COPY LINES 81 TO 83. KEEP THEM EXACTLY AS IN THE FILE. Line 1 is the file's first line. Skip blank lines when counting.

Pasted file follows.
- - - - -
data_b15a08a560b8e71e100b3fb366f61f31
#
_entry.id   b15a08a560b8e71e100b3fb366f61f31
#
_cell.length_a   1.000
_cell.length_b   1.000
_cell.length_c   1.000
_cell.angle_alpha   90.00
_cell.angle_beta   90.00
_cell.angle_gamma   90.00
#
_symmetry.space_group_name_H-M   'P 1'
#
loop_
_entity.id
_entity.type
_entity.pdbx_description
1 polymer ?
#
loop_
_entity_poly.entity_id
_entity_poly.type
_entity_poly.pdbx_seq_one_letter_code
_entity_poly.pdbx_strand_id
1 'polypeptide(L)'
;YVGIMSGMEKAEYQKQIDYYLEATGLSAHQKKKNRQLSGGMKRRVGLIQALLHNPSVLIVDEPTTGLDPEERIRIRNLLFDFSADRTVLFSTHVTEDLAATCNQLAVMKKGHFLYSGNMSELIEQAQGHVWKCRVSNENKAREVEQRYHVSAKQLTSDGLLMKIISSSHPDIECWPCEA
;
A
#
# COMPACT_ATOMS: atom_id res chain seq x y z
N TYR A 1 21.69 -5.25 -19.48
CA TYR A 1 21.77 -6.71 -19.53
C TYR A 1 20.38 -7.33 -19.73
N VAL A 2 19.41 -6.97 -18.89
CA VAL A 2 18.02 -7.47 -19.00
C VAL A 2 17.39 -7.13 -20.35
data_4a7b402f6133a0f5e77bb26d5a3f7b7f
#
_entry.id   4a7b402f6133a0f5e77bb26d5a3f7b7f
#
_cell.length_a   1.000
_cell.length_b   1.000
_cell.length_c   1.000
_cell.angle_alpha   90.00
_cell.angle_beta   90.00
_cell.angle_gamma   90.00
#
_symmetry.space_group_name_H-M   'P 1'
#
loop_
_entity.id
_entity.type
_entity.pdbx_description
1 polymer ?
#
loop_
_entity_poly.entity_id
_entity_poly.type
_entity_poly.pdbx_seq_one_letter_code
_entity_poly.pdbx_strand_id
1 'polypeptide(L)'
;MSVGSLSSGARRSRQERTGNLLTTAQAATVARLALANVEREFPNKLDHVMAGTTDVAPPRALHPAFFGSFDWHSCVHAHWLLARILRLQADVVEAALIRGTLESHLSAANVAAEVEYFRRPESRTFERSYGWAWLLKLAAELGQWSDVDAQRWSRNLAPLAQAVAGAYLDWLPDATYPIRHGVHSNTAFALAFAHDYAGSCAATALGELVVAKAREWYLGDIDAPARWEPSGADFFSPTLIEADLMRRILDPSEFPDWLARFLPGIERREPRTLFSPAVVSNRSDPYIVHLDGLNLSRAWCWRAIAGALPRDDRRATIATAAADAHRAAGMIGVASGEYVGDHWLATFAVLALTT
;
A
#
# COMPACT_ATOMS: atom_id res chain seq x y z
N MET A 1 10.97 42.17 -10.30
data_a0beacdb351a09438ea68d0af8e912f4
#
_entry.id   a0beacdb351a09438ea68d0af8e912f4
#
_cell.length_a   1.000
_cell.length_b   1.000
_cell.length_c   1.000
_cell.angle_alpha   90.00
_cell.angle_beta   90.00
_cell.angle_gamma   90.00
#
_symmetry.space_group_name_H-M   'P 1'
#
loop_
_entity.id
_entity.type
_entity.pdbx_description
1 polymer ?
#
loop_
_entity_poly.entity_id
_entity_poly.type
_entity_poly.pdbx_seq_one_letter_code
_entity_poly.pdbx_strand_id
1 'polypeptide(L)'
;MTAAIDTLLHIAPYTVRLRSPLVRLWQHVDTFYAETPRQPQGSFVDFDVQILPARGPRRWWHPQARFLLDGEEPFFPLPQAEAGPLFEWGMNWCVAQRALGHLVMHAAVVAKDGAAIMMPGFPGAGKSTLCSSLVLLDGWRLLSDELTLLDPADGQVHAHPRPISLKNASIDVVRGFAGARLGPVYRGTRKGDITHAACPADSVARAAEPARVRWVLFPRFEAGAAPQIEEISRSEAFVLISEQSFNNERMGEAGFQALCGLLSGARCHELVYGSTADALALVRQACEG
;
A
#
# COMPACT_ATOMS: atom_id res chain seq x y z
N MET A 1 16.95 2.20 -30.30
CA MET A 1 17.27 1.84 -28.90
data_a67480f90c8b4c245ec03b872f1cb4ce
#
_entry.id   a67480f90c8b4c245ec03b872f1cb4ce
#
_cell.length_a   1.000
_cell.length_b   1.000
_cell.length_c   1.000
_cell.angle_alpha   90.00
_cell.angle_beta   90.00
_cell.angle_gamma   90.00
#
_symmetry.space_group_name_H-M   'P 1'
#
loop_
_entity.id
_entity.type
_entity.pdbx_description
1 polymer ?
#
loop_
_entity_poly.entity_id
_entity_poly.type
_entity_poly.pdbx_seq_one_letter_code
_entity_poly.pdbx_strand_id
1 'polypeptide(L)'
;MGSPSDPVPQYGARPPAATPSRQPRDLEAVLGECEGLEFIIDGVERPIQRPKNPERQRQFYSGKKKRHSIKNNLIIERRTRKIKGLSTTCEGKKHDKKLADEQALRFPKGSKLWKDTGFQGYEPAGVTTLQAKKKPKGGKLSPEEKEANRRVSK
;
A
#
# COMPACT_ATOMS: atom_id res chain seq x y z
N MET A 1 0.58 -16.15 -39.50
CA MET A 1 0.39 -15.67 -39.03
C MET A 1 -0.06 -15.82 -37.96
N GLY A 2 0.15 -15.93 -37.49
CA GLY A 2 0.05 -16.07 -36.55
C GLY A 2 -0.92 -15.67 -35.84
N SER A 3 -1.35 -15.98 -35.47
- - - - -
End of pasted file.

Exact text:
loop_
_entity.id
_entity.type